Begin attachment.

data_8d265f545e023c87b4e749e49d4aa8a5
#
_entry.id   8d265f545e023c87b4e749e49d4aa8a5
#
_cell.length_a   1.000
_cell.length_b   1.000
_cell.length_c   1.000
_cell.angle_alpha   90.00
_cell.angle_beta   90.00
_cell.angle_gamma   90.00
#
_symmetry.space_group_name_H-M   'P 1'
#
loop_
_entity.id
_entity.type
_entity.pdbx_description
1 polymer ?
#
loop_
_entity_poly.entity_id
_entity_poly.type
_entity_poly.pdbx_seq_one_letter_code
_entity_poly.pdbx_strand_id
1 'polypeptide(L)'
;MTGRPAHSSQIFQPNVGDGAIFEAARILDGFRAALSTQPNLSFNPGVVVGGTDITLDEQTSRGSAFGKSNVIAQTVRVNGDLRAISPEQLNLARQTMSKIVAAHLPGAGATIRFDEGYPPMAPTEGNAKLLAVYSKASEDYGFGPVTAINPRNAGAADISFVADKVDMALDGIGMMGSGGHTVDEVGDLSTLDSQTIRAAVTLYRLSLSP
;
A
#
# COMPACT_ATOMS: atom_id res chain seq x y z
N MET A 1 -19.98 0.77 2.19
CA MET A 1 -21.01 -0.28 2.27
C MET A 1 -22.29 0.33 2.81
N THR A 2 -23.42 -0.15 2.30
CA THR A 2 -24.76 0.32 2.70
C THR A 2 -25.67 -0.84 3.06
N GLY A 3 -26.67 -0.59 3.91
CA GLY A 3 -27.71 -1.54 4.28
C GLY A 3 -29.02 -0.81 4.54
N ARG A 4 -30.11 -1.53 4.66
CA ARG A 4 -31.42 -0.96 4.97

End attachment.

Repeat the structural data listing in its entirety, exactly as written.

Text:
data_8d265f545e023c87b4e749e49d4aa8a5
#
_entry.id   8d265f545e023c87b4e749e49d4aa8a5
#
_cell.length_a   1.000
_cell.length_b   1.000
_cell.length_c   1.000
_cell.angle_alpha   90.00
_cell.angle_beta   90.00
_cell.angle_gamma   90.00
#
_symmetry.space_group_name_H-M   'P 1'
#
loop_
_entity.id
_entity.type
_entity.pdbx_description
1 polymer ?
#
loop_
_entity_poly.entity_id
_entity_poly.type
_entity_poly.pdbx_seq_one_letter_code
_entity_poly.pdbx_strand_id
1 'polypeptide(L)'
;MTGRPAHSSQIFQPNVGDGAIFEAARILDGFRAALSTQPNLSFNPGVVVGGTDITLDEQTSRGSAFGKSNVIAQTVRVNGDLRAISPEQLNLARQTMSKIVAAHLPGAGATIRFDEGYPPMAPTEGNAKLLAVYSKASEDYGFGPVTAINPRNAGAADISFVADKVDMALDGIGMMGSGGHTVDEVGDLSTLDSQTIRAAVTLYRLSLSP
;
A
#
# COMPACT_ATOMS: atom_id res chain seq x y z
N MET A 1 -19.98 0.77 2.19
CA MET A 1 -21.01 -0.28 2.27
C MET A 1 -22.29 0.33 2.81
N THR A 2 -23.42 -0.15 2.30
CA THR A 2 -24.76 0.32 2.70
C THR A 2 -25.67 -0.84 3.06
N GLY A 3 -26.67 -0.59 3.91
CA GLY A 3 -27.71 -1.54 4.28
C GLY A 3 -29.02 -0.81 4.54
N ARG A 4 -30.11 -1.53 4.66
CA ARG A 4 -31.42 -0.96 4.97